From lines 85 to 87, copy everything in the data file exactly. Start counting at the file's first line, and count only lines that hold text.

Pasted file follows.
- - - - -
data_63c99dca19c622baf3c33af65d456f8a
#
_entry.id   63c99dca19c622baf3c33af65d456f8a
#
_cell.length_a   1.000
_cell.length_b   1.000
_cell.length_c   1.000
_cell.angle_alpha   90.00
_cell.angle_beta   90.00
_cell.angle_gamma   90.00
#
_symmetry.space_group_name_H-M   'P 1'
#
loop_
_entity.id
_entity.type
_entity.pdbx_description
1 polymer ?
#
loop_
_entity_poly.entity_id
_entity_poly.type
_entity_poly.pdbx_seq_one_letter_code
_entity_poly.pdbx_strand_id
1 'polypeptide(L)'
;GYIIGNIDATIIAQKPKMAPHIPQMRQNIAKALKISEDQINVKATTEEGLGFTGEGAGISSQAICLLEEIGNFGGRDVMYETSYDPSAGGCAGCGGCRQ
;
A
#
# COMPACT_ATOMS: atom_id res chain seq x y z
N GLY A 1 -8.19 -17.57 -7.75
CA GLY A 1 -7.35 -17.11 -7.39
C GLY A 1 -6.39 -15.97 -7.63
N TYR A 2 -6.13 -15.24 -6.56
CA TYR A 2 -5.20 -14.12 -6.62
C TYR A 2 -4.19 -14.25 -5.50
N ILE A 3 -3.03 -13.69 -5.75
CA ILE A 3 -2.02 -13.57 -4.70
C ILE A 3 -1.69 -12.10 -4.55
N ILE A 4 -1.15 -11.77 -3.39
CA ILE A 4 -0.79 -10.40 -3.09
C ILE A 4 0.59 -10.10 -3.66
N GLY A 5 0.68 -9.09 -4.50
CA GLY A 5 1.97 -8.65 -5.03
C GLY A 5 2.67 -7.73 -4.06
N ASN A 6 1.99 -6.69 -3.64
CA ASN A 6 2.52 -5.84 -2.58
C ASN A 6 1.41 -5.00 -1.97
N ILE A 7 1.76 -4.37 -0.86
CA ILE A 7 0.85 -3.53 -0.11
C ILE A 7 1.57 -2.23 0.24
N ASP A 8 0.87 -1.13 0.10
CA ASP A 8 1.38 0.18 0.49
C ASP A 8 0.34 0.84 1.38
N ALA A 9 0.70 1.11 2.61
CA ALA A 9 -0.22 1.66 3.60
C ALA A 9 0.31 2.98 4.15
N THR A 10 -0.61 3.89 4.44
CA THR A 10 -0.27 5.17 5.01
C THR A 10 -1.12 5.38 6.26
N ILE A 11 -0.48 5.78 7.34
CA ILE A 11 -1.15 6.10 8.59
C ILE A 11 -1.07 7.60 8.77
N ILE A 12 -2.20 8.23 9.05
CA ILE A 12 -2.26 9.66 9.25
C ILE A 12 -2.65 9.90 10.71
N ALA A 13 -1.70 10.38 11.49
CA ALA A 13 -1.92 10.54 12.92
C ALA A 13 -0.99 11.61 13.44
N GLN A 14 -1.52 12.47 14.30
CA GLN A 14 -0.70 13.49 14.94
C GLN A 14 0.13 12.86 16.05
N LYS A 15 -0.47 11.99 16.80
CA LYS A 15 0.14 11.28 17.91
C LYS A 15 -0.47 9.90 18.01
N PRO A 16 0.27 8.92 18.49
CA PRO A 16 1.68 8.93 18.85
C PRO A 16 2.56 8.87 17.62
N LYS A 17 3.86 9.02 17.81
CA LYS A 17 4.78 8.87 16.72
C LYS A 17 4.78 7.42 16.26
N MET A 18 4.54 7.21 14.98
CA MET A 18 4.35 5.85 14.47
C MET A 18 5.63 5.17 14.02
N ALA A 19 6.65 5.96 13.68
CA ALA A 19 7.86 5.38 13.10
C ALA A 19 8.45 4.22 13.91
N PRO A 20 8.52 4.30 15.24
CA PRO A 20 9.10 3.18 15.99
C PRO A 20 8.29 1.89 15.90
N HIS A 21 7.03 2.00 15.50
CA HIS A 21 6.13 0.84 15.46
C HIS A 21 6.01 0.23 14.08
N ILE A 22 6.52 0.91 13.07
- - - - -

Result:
N ALA A 19 6.65 5.96 13.68
CA ALA A 19 7.86 5.38 13.10
C ALA A 19 8.45 4.22 13.91